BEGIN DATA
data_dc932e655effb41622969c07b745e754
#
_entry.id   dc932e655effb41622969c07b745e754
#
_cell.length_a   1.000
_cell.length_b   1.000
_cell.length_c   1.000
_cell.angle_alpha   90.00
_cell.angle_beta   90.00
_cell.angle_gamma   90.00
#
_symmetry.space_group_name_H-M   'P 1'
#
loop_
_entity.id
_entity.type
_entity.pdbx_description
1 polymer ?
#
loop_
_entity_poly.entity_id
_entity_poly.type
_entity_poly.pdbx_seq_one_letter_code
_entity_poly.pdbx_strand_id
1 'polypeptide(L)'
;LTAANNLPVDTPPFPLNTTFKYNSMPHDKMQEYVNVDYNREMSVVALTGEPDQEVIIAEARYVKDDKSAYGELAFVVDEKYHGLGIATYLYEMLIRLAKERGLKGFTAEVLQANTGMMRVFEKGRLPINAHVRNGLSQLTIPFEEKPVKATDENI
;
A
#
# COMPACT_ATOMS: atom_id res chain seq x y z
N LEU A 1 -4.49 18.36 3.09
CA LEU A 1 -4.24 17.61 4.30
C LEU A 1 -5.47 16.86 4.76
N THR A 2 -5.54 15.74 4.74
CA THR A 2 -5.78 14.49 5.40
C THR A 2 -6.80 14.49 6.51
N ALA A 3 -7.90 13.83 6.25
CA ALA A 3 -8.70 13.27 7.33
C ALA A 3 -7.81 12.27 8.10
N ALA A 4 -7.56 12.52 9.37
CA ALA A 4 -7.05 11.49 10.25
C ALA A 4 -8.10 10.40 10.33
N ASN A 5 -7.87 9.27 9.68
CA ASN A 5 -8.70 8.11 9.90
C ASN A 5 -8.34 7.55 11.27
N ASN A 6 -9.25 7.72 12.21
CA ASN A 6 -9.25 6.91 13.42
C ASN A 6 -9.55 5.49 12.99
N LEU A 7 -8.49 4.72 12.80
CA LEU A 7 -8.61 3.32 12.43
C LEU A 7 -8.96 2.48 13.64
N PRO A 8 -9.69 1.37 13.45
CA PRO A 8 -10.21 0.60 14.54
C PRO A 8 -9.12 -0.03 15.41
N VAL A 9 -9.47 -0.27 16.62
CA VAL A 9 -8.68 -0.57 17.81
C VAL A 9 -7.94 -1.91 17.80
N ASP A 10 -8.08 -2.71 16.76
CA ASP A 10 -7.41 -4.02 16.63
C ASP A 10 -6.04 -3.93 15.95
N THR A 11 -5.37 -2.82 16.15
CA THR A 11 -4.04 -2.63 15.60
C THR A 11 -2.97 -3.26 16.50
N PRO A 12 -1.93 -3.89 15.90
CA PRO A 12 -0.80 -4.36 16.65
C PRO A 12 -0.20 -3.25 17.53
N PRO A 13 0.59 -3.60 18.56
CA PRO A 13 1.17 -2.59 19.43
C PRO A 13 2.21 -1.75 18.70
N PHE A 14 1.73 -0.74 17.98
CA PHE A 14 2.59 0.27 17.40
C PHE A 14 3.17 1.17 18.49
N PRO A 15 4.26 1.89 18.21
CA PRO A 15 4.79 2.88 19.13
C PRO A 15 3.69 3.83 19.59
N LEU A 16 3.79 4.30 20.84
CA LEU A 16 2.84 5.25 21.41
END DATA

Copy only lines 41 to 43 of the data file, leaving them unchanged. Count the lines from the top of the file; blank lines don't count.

CA ALA A 4 -7.05 11.49 10.25
C ALA A 4 -8.10 10.40 10.33
N ASN A 5 -7.87 9.27 9.68